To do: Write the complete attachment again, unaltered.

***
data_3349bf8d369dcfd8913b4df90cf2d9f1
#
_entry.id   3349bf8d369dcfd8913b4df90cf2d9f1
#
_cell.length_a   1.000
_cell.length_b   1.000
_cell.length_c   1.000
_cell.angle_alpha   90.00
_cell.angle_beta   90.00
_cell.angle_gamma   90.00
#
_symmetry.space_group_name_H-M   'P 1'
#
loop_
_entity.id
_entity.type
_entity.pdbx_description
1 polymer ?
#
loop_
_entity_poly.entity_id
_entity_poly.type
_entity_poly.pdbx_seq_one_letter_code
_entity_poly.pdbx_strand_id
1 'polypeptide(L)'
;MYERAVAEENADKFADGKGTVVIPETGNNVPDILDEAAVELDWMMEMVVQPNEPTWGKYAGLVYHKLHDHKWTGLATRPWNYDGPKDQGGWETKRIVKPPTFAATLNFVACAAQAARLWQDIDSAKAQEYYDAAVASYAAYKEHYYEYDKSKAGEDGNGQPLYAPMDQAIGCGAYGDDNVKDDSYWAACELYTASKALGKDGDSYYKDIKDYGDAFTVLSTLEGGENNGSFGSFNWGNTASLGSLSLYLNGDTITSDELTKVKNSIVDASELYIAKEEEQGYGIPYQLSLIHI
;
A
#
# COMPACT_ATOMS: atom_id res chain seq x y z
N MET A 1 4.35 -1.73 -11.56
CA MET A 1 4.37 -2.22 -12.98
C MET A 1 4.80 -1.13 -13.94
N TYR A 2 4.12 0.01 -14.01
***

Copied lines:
data_3349bf8d369dcfd8913b4df90cf2d9f1
#
_entry.id   3349bf8d369dcfd8913b4df90cf2d9f1
#
_cell.length_a   1.000
_cell.length_b   1.000
_cell.length_c   1.000
_cell.angle_alpha   90.00
_cell.angle_beta   90.00
_cell.angle_gamma   90.00
#
_symmetry.space_group_name_H-M   'P 1'
#
loop_
_entity.id
_entity.type
_entity.pdbx_description
1 polymer ?
#
loop_
_entity_poly.entity_id
_entity_poly.type
_entity_poly.pdbx_seq_one_letter_code
_entity_poly.pdbx_strand_id
1 'polypeptide(L)'
;MYERAVAEENADKFADGKGTVVIPETGNNVPDILDEAAVELDWMMEMVVQPNEPTWGKYAGLVYHKLHDHKWTGLATRPWNYDGPKDQGGWETKRIVKPPTFAATLNFVACAAQAARLWQDIDSAKAQEYYDAAVASYAAYKEHYYEYDKSKAGEDGNGQPLYAPMDQAIGCGAYGDDNVKDDSYWAACELYTASKALGKDGDSYYKDIKDYGDAFTVLSTLEGGENNGSFGSFNWGNTASLGSLSLYLNGDTITSDELTKVKNSIVDASELYIAKEEEQGYGIPYQLSLIHI
;
A
#
# COMPACT_ATOMS: atom_id res chain seq x y z
N MET A 1 4.35 -1.73 -11.56
CA MET A 1 4.37 -2.22 -12.98
C MET A 1 4.80 -1.13 -13.94
N TYR A 2 4.12 0.01 -14.01